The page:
Transformation can only exist where ideas are exchanged in new ways, and employees feel free to explore areas outside their expertise. Here are eight ways you can foster learning communities and unearth brilliant ideas from new sources.
- Informed but informal: Fusion teams need specific objectives and targets, but a loose, more creative discussion environment is preferred. Identify a focus area like how technology can boost student well-being or accelerate tasks heavy in data entry. But, allow participants to explore creative solutions outside the bounds of their everyday work structure.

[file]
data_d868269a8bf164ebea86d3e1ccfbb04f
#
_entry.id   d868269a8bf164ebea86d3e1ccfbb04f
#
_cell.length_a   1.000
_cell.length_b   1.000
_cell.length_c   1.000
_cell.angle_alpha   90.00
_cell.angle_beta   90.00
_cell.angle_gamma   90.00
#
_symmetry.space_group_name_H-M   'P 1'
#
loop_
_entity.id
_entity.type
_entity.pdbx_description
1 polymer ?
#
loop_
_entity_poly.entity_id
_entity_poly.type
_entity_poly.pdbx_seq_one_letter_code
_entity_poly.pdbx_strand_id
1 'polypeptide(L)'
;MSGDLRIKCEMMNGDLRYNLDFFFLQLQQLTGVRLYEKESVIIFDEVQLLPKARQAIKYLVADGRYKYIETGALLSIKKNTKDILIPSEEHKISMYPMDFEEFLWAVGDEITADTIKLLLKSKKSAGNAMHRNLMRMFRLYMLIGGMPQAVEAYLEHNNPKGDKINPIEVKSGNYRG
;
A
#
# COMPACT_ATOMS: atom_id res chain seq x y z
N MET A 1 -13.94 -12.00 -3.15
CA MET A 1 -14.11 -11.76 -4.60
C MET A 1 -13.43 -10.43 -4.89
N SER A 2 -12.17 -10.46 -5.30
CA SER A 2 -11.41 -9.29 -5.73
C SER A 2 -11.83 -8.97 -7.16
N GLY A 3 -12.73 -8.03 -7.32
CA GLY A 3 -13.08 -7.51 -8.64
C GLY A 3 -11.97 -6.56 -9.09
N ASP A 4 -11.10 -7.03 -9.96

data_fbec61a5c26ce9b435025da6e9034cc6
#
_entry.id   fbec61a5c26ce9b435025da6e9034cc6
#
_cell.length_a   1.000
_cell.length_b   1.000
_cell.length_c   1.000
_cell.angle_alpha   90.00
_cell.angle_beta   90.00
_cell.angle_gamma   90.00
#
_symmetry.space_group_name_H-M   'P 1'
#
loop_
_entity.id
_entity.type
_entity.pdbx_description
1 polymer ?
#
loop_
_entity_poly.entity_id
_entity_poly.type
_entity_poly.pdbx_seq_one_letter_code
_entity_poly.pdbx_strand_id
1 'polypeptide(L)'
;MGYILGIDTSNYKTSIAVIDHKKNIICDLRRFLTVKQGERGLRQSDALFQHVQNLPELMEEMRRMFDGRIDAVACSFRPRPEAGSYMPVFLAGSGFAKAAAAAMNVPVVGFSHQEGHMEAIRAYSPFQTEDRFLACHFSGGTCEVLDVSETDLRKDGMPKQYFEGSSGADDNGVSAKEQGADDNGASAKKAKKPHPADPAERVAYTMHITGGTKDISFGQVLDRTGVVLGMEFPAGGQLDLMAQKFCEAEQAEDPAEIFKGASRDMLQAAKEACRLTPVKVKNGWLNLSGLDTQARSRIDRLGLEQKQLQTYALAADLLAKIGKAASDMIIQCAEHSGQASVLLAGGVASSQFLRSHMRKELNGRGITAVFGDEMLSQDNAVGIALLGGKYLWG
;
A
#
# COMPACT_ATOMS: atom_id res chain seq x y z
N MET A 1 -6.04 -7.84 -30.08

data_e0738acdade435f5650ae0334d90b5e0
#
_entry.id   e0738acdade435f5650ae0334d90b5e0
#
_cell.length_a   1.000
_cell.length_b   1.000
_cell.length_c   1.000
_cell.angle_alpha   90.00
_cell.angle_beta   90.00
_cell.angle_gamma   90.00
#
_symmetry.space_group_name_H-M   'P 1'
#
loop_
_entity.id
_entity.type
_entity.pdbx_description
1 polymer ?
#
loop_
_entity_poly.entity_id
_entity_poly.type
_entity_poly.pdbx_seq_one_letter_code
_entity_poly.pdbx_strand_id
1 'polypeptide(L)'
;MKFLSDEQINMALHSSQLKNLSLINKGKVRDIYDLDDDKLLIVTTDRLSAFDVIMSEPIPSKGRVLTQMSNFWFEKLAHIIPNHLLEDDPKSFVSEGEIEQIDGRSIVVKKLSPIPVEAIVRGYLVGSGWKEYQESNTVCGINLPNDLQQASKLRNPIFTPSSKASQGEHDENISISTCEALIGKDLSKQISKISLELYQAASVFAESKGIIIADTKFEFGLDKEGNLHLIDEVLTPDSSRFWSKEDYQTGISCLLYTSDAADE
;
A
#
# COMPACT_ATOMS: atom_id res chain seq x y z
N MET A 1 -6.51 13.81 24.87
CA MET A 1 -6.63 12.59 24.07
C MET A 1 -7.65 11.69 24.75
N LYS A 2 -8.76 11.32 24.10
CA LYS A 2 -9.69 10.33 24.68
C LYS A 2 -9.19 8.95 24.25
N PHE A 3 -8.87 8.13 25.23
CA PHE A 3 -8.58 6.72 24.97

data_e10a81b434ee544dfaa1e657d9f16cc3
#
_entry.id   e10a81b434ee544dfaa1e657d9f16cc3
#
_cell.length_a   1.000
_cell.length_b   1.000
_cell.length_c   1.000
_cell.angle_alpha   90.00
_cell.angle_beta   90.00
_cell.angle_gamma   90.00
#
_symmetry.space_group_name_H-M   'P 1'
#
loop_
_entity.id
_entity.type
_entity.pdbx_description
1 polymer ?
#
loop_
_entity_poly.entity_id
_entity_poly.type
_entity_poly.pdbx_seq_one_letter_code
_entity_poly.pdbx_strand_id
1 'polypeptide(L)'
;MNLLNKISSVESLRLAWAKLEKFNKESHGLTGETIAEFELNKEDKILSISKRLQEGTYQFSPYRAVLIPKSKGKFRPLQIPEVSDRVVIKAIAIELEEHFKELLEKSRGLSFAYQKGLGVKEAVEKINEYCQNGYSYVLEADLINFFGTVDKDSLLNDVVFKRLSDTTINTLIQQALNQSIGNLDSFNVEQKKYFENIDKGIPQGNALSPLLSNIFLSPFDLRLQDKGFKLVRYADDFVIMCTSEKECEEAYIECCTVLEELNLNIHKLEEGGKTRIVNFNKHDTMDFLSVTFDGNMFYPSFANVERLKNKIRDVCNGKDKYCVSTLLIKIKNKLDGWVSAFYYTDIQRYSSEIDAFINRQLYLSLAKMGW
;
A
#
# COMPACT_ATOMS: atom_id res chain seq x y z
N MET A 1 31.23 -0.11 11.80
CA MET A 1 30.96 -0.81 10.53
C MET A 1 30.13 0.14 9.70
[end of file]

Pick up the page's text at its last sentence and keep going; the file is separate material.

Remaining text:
- Promote involvement: Certain managers may view this broad-range collaboration as off-topic and might discourage participation. To avoid this pitfall, appoint a “sponsor” from senior leadership. This person should encourage participation so team members know it’s a valued creative center of the institution. And if the boss “says it’s okay,” people will fret less about taking time out of their already busy day to help grow this budding seedbed of ideas.
- But don’t reward participants: These groups are not for earning extra brownie points. Team members should not expect to receive perks or performance bumps for attending. It might sound counter-intuitive, but openly offering benefits invites employees with motivations other than change.
- Cast a wide net: Some people don’t join brainstorming groups simply because they don’t know they exist. Advertise new CoPs to every department and employee level—even those outside your normal peer group. Communities that consist of a single team are just another meeting and miss the point of cross-collaboration.